(The Center Square) – Under a bill the Iowa Senate advanced Wednesday, the Iowa Department of Human Services would expand options for a statewide maternal support program through nonprofit organizations.
Two million dollars would be appropriated from the state’s general fund to the Department of Human Services for the 2023 fiscal year to administer and provide pregnancy support services for the program. It would submit a Medicaid state plan amendment to the U.S. Department of Health and Human Services Centers for Medicare and Medicaid Services (CMS), requesting approval to provide six months of continuous postpartum coverage under the Medicaid program to pregnant women enrolled in Medicaid.
The state would appropriate the department $3,165,714 for the 2023 fiscal year and $3,607,098 for the 2024 fiscal year to fund the extended postpartum coverage.
The Department of Human Services would issue a request for proposals to select a program administrator. That entity would be a nonprofit that has managed statewide subcontractors providing pregnancy prevention services for at least three years.
That entity must “have a commitment to promoting healthy pregnancies and childbirth instead of abortion as a fundamental part of the program administrator’s mission,” the bill said.
Subcontractors must be nonprofits that have at least one year of operational experience in providing core pregnancy support services or managing a network of providers of pregnancy support services.
They too must have a primary mission of promoting health pregnancy and childbirth instead of abortion, the bill said.
They must at least provide counseling for women who are or may be experience “unplanned pregnancies” and provide confidential, free pregnancy support and other program services, providing each woman with accurate information on developmental characteristics of unborn children and babies.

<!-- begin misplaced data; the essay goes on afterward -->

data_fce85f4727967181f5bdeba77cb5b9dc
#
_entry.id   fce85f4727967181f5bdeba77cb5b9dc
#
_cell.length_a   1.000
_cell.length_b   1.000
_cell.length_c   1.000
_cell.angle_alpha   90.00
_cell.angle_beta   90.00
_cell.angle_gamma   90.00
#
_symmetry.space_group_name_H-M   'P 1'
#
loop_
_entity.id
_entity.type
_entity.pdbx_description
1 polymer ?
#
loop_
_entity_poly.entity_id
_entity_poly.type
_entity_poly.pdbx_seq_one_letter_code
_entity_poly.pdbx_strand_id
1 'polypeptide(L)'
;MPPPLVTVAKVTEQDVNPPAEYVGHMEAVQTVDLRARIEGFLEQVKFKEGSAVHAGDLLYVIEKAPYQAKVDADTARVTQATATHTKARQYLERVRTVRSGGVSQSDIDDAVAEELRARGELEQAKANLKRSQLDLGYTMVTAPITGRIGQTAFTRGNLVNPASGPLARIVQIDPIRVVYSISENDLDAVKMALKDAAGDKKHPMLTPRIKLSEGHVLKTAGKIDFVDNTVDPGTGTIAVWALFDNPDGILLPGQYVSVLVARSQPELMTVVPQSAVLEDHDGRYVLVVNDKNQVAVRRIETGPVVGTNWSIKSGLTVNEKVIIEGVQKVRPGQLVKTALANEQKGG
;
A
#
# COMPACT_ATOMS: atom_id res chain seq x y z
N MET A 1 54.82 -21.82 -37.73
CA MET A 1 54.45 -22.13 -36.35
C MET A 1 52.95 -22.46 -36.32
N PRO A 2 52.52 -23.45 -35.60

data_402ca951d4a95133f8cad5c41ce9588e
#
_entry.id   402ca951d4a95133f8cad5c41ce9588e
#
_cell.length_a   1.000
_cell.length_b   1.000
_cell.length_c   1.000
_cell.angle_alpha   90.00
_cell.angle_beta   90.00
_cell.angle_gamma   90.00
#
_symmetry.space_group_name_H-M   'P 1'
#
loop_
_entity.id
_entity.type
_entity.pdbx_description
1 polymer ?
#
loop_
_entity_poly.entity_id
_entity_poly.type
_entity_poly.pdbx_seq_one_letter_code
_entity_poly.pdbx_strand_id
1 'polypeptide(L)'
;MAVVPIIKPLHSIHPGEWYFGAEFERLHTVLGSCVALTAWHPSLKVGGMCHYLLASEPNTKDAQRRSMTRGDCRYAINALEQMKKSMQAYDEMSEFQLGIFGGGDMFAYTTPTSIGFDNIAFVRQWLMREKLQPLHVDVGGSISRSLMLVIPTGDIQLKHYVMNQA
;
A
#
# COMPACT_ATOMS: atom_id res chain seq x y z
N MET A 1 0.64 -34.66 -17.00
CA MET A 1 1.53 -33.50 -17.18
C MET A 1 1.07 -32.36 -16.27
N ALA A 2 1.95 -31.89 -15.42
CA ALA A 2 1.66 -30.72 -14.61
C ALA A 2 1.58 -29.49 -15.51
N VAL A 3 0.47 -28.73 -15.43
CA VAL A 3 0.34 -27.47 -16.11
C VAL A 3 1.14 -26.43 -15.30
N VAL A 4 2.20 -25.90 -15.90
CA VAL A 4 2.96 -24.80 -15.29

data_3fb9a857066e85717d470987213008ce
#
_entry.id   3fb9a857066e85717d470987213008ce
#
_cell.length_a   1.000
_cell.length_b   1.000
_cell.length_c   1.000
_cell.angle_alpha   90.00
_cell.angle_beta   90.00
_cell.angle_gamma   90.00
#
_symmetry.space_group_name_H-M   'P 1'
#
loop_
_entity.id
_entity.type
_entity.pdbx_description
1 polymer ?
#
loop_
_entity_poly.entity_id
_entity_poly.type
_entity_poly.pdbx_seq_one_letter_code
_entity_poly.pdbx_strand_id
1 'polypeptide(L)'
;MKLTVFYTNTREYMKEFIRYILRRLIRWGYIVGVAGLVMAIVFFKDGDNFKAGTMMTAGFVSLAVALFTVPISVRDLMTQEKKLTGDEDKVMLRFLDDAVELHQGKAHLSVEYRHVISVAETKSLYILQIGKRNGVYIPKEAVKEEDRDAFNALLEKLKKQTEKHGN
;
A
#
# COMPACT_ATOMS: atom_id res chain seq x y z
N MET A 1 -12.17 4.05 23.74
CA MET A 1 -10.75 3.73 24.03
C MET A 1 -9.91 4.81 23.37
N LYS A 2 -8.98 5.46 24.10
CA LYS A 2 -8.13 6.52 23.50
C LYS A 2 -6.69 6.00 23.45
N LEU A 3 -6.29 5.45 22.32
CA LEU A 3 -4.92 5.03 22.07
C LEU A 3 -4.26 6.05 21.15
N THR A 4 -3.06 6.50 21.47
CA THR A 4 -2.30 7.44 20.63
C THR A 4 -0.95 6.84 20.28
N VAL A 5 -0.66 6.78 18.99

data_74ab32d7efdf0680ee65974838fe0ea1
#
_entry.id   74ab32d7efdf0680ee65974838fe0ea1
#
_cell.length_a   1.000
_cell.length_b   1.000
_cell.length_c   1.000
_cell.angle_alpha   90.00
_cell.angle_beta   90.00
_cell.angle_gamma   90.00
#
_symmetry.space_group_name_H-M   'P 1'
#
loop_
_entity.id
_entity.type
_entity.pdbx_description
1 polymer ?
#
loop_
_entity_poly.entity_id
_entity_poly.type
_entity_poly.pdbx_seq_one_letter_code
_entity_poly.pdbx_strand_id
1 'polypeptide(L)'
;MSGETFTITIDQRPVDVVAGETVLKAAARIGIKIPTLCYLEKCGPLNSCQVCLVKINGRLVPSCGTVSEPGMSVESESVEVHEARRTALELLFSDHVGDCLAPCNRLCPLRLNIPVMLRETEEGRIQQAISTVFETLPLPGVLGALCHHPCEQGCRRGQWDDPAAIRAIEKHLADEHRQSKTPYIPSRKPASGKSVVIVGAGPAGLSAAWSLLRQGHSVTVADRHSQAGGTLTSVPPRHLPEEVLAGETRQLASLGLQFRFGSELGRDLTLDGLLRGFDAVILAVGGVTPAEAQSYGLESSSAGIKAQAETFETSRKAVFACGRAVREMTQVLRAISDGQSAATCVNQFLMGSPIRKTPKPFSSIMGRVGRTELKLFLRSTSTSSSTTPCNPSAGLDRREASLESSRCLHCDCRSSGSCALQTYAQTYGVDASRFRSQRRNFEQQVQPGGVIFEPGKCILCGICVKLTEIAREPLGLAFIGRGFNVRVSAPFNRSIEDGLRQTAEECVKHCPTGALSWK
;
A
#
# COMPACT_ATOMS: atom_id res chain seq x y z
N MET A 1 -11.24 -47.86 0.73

Program funds could not be used to provide or refer pregnant women for terminations of pregnancy or encourage pregnancy termination unless the woman’s attending physician confirms the termination of pregnancy is necessary to prevent the pregnant woman’s death.
The program would provide personalized support for pregnant women to stabilize families, help women improve their prenatal nutrition and health, help parents provide responsible care for their children, and link parents with services that address individual economic and social needs.
Additionally, the program would support:
- Nutritional services and education
- Housing, education and employment assistance during pregnancy and through one year postpartum.
- Adoption education, planning and services.
- Child care assistance if necessary for a pregnant woman to receive the services.
- Parenting education and support services for up to 1 year postpartum.
- Supplies such as cribs and car seats.
- Information regarding Medicaid coverage for pregnancy care and postpartum health care coverage.
- A call center for information or scheduling appointments.
- Medical information and referrals for medical care.
- Counseling, mentoring, and educational information.
The Department of Human Services would administer the program in accordance with Chapter 17A rules, provide technical assistance to the program administrator, ensure the entity follows state and federal requirements, and collect and maintain program data.
Human Resources Committee Chairperson, State Senator. Jeff Edler, R-State Center, proposed the bill, which was passed out of subcommittee Wednesday. Edler is the vice chair of the Health and Human Services Appropriations Subcommittee.
Iowa Total Care (Centene) Legislative and Government Affairs Vice President Stacie Maass said in the Wednesday subcommittee meeting that she wants to make sure all Iowans can participate in the maternal support program.
Lobbyist Dennis Tibben, representing the American Academy of Pediatrics Iowa Chapter and Iowa Medical Society, and Iowa Catholic Conference Lobbyist Meghan Malloy were among many lobbyists who are seeking an expansion of the continuous postpartum coverage to 12 months to aid mothers’ health.
State Senator Pam Jochum, D-Dubuque, said she believes the bill, as it’s currently written, is too vague regarding vetting organizations that would receive taxpayer money. She said reducing “unintended pregnancies” through education and contraception is crucial.